Alaska's Ombudsman

Kate Burkhart began her term as Alaska State Ombudsman on June 25, 2017. She served as an assistant ombudsman in 2006-2007.

Prior to her appointment, Ms. Burkhart served as executive director of the Alaska Mental Health Board and Advisory Board on Alcoholism and Drug Abuse from 2007-2017. She was also the executive director of the Statewide Suicide Prevention Council from 2010-2017. Kate served Alaskans in Northwest and Southeast Alaska as an attorney with Alaska Legal Services Corporation from 2001-2006, representing victims of domestic violence, elders, and people experiencing disabilities.

The Office of the Ombudsman was established by the Alaska Legislature in 1975 and is governed by Alaska Statutes 24.55.010-340. The office accepts citizen complaints about state agencies and personnel. The ombudsman may investigate to determine whether an agency act was unlawful, unreasonable, unfair, arbitrary, erroneous, or inefficient, and may seek an appropriate remedy.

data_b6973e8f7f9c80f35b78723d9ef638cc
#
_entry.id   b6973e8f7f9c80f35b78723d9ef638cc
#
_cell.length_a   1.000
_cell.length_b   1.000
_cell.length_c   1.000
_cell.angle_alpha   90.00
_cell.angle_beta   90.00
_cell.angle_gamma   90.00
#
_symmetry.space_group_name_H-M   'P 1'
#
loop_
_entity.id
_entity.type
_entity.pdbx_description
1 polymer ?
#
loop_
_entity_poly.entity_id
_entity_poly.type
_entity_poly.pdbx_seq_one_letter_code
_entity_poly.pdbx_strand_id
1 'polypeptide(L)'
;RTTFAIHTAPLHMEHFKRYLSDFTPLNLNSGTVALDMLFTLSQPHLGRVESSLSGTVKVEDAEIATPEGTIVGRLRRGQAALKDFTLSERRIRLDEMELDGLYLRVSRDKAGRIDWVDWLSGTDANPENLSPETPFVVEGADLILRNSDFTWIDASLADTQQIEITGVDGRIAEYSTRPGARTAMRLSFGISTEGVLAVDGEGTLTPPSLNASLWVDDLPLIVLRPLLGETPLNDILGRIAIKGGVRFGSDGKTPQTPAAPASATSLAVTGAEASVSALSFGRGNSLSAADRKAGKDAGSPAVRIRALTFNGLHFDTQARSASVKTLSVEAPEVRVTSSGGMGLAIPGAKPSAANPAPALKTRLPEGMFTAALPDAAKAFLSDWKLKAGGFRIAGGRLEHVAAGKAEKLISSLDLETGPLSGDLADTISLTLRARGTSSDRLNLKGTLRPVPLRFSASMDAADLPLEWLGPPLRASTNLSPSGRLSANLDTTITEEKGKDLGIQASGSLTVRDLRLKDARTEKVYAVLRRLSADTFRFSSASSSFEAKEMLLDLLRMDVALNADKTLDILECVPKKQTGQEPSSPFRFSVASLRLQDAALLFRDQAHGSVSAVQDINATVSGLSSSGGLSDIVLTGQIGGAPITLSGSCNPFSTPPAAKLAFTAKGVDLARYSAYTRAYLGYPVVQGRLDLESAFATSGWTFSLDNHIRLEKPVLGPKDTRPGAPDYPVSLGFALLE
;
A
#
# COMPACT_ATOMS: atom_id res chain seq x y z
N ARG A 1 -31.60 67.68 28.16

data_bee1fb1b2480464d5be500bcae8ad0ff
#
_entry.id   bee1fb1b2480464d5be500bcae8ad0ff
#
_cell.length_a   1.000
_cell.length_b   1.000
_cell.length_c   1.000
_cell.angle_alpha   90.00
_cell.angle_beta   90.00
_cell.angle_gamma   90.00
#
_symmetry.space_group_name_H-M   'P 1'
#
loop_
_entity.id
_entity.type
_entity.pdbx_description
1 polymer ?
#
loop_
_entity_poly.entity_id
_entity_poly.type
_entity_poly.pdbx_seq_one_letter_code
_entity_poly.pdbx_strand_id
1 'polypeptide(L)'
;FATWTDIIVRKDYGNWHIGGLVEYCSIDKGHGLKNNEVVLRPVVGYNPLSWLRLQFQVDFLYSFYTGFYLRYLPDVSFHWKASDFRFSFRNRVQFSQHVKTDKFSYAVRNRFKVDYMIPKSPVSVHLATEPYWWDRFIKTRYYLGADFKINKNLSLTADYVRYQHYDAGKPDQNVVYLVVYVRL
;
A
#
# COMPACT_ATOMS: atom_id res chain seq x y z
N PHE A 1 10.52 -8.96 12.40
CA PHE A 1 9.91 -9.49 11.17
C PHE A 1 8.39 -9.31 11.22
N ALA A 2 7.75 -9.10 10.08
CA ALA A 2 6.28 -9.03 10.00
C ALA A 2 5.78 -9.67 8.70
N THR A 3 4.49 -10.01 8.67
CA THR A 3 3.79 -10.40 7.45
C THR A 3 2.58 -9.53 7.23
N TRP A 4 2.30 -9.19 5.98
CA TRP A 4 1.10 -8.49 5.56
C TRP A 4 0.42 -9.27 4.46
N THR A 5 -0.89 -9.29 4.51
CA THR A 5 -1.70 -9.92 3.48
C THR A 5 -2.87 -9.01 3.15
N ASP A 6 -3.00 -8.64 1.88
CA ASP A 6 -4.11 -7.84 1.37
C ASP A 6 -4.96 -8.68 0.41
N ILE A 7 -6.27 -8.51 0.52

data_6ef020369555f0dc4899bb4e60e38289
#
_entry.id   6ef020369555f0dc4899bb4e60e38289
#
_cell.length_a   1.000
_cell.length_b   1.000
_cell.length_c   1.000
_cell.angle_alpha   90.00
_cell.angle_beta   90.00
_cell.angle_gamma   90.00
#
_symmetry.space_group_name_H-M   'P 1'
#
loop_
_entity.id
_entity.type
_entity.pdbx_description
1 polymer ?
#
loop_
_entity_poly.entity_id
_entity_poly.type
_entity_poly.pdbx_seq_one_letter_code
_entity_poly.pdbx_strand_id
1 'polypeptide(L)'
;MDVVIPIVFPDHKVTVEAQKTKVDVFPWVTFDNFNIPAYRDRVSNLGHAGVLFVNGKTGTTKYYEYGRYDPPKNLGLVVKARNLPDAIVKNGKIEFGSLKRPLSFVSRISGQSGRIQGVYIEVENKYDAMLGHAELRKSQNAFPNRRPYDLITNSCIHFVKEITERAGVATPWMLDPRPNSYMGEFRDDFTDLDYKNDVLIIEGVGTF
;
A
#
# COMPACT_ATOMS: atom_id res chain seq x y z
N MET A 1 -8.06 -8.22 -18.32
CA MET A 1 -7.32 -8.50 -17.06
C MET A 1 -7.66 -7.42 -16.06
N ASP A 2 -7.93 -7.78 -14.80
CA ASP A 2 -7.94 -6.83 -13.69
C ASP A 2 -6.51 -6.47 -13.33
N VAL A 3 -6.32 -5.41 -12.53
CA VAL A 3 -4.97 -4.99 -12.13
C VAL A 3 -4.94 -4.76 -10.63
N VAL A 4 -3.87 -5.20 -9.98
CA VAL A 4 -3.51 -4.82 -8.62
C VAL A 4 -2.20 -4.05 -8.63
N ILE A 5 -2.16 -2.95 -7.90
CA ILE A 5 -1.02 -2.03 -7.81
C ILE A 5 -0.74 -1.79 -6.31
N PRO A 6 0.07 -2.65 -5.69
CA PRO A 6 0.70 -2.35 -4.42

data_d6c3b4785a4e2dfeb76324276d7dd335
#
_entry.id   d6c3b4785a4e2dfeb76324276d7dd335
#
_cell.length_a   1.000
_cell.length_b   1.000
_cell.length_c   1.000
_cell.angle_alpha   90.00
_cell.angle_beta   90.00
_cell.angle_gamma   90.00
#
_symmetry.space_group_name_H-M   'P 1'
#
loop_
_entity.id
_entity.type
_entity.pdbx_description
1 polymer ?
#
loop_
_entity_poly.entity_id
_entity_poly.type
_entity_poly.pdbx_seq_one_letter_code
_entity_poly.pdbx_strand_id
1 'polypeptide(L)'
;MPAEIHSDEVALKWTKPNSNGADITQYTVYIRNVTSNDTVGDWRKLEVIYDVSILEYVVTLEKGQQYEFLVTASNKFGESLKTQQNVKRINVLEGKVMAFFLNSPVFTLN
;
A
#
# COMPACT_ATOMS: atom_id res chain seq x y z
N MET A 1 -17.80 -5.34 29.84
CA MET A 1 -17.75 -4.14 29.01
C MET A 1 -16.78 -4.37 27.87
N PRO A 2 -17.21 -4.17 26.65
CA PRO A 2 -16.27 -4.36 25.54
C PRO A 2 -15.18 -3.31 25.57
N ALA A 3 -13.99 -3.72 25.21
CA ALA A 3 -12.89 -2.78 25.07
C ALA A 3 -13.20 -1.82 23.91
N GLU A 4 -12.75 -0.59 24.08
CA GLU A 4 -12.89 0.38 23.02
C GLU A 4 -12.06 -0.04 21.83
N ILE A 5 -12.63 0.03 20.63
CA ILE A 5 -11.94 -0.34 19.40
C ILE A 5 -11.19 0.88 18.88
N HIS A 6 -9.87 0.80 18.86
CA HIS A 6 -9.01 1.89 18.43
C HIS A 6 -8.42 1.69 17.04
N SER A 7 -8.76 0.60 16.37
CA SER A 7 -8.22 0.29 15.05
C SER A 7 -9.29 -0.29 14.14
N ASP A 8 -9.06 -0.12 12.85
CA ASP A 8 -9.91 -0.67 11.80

The ombudsman may interview state employees, examine confidential state documents, inspect agency premises, hold private hearings, and issue subpoenas. The ombudsman cannot disclose information made confidential by law. For more information about how the Office of the Ombudsman works, click here.
In addition to investigating citizen complaints against state agencies, the Office of the Ombudsman is a resource to the Legislature. The ombudsman may issue investigative reports and may submit to the Legislature recommendations for changes in state laws governing state agencies and programs. Municipalities and school districts may contract with the office for local ombudsman services. 

The ombudsman is selected by the Alaska Legislature's bi-partisan Ombudsman Selection Committee, subject to approval by a two-thirds vote of the Legislature in joint session and by the Governor. The ombudsman serves for a term of five years and may be reappointed twice.